About the Authors

  • The Authors and Contributors of "Patent Docs" are patent attorneys and agents, many of whom hold doctorates in a diverse array of disciplines.
2018 Juristant Badge - MBHB_165
Juristat #4 Overall Rank

E-mail Newsletter

  • Enter your e-mail address below to receive the "Patent Docs" e-mail newsletter.

Contact the Docs


  • "Patent Docs" does not contain any legal advice whatsoever. This weblog is for informational purposes only, and its publication does not create an attorney-client relationship. In addition, nothing on "Patent Docs" constitutes a solicitation for business. This weblog is intended primarily for other attorneys. Moreover, "Patent Docs" is the personal weblog of the Authors; it is not edited by the Authors' employers or clients and, as such, no part of this weblog may be so attributed. All posts on "Patent Docs" should be double-checked for their accuracy and current applicability.
Juristat #8 Overall Rank


« Court Report | Main | Senate Patent Reform Legislation -- One Old Bill and One New Bill »

August 10, 2008



Nice responses to Mr. Surowiecki. I just wanted to let you know that we (or at least I) in the patent bar are with you on this one. So my comment about the anti-commons rhetoric "doom[ing] this country's remaining competitive advantage, namely innovation" is considered "hysteria" eh? May be Mr. Surowiecki should consider the comment made by Judge Chen (I believe that's his name) of China who wondered why this country wanted to put itself at a competitive disadvantage by weakening our patent laws through so-called Patent Reform Legislation. If those outside this country recognize that weakening out patent laws puts us at a competitive disadvantage, why is my view "hysteria"?

Like my dad before me (a former patent examiner and patent attorney), I'm not pro-patent but pro-patent system. Sure, as you astutely point out, we could earn more money with all the nonsense that so-called Patent Reform would bring, but I, like my dad, just want patent system that fairly rewards innovation, not so screwed up that the Davids of Innovation haven't got a chance against the Goliaths of Industry. Even the Soviet Union recognized a system of altruism (without patent protection) didn't work in the 1920's (I wrote a college thesis on the history of innovation in the Soviet Union). The only ones who benefit from a weak patent system are the Goliaths of Industry, not the David's of Innovation.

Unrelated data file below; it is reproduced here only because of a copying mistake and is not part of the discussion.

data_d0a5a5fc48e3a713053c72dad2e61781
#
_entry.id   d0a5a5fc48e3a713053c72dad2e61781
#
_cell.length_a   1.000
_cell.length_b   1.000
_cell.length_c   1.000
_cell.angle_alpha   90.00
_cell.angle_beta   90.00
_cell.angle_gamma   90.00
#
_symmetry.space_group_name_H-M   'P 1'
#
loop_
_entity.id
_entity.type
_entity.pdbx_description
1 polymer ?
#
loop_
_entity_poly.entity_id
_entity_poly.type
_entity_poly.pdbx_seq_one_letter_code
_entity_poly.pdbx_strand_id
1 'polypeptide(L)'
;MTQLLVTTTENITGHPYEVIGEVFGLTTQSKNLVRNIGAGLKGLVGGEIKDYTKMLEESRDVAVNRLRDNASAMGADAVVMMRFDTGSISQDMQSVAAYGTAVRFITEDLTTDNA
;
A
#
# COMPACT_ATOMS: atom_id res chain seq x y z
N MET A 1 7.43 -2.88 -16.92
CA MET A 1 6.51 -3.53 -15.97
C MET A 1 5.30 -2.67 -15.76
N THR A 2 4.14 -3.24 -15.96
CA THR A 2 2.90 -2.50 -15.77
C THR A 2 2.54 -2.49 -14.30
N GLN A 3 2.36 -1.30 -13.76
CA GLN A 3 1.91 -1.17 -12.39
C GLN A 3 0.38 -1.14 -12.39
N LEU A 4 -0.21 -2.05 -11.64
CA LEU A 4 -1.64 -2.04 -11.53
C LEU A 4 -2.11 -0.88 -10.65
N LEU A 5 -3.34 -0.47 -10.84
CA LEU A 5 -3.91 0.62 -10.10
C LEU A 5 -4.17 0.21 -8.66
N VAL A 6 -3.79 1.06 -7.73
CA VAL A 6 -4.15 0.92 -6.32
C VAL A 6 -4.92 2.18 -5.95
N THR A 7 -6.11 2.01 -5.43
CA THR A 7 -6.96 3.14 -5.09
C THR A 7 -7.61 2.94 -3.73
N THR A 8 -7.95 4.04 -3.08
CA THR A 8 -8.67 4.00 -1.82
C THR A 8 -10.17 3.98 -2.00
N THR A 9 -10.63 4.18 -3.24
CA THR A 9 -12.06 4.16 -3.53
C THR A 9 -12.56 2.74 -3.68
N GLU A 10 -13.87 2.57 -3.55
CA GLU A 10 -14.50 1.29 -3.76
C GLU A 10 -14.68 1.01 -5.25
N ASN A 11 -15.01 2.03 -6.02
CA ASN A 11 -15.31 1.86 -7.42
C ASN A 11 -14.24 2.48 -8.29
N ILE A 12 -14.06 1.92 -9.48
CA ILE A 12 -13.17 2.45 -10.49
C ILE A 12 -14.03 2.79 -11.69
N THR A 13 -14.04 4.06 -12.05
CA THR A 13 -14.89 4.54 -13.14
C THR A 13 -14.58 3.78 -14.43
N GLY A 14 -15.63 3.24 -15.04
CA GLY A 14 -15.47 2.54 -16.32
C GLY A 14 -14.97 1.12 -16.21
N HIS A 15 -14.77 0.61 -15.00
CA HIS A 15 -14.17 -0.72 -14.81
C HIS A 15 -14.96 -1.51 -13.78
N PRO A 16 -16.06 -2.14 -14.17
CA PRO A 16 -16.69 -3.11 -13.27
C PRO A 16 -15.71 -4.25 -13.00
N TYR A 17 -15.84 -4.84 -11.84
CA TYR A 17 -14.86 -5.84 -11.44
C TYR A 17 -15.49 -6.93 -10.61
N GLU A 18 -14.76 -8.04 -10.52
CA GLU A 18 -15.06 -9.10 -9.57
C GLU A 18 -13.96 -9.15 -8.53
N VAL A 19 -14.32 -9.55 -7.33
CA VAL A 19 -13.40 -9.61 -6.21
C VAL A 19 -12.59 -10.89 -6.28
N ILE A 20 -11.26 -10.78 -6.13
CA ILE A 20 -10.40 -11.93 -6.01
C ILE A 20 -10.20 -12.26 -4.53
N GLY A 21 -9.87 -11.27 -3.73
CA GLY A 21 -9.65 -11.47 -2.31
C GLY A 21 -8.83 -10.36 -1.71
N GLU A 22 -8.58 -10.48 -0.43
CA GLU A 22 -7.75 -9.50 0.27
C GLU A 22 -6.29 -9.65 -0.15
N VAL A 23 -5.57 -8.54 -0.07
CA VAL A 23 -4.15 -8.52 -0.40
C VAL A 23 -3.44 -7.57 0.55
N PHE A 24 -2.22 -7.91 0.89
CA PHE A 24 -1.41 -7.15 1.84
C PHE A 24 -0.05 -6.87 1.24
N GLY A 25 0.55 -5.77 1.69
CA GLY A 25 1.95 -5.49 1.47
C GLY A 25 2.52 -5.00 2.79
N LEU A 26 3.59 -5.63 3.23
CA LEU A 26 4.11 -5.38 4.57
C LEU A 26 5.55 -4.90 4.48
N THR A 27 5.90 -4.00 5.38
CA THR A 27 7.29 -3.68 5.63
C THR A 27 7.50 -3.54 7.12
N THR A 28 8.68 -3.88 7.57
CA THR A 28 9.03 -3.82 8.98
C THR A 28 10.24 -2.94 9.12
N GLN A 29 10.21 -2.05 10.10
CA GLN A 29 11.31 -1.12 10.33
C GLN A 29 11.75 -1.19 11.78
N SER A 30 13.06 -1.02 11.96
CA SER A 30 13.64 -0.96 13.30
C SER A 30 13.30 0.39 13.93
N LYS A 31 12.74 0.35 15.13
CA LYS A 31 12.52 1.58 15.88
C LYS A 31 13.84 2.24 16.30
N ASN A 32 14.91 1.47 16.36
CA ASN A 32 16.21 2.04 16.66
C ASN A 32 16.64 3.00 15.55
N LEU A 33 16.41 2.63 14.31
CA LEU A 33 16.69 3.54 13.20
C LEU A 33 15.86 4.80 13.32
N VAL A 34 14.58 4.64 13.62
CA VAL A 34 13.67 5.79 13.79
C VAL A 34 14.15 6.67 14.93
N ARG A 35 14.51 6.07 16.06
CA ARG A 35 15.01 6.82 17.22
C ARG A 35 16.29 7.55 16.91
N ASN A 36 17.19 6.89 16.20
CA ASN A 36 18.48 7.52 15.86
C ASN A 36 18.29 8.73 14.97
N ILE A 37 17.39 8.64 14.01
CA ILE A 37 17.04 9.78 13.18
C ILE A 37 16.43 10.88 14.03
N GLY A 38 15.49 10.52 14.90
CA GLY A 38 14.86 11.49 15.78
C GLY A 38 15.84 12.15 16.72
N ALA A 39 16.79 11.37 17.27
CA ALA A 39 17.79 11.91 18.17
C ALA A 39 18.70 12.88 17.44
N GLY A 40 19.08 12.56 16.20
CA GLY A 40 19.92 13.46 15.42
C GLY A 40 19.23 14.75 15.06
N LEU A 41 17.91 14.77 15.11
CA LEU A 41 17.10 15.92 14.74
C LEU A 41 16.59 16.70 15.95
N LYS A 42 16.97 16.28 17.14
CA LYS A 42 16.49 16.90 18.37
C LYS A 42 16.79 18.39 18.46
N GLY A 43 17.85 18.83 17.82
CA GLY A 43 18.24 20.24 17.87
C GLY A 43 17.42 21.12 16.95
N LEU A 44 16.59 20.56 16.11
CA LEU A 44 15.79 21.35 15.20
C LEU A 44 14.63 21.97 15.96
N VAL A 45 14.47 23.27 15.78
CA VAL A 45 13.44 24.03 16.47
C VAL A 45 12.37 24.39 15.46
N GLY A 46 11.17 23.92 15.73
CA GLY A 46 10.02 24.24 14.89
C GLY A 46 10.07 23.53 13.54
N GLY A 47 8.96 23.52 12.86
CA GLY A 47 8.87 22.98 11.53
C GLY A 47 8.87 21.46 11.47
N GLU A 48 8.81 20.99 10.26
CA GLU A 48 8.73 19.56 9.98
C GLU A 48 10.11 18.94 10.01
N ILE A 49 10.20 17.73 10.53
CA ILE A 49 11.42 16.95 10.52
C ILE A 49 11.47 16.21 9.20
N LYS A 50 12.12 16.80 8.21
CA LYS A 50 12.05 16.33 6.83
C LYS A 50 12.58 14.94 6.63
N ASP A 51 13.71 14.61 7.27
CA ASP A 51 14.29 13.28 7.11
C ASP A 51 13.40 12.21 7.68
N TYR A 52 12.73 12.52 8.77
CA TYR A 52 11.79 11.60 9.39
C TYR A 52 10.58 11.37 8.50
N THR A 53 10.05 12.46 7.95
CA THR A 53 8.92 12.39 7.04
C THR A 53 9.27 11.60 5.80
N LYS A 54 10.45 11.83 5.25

BTW, I find it interesting that Mr. Surowiecki comments on the airplane patent pool in the early 20th century. And yes, the Wright Brothers (only Orville by then) were a party to that pool. I just finished reading a biography on the Wright brothers, and they recognized the value of patents to them in trying to sell airplanes, versus Curtiss and others who used every trick in the legal book to stall against the Wright patents. And I would hardly call the Wright Brothers "Goliahs."


I believe you are thinking about Mr. Yongshun Cheng, a former Senior Judge and Deputy Presiding Judge of the Intellectual Property Division of Beijing High People's Court, who wrote about the House patent reform bill last December. Mr. Cheng stated that the proponents of patent reform desired "a weaker patent system, or one that benefits companies that do not rely on patent protection to obtain market dominance." Our article on Mr. Cheng's piece can be found at http://www.patentdocs.net/patent_docs/2007/12/chinese-ip-judg.html.



Thanks, that's the one.

As a patent attorney "deeply invested in the game" and being "incapable of objectivity," I would like to be unabashedly selfish and suggest a solution that will solve the supposed "permission problem," and simultaneously create a patent arms race that will be in my financial self-interest.

In addition to having patents convey a negative right to prevent others from practicing the invention, let them also convey a positive right to practice the invention. So, if a patentee has a patent on A+B+C, and his competitor has an earlier patent on A+B, the patentee is immune to suit from the competitor. The competitor can still enforce his claim to A+B against others who fail to innovate and just want to copy the A+B innovation. In other words, no dominant patents. So, if you encounter a patent thicket, you can just innovate your way over and above it. But the market players who want to gain dominance in the market place without innovating will be out of luck.

Dear Broje:

While I think your suggestion will create some new problems (such as the converse of nonobviousness, "how much" innovation works, i.e., when is "C" not trivial), it is an excellent example of thinking "outside the box."

If you would like to flesh out the idea a little and have us post it for you, just let us know. It is intriguing.

Thanks for the comment.

The comments to this entry are closed.

June 2024

Sun Mon Tue Wed Thu Fri Sat
2 3 4 5 6 7 8
9 10 11 12 13 14 15
16 17 18 19 20 21 22
23 24 25 26 27 28 29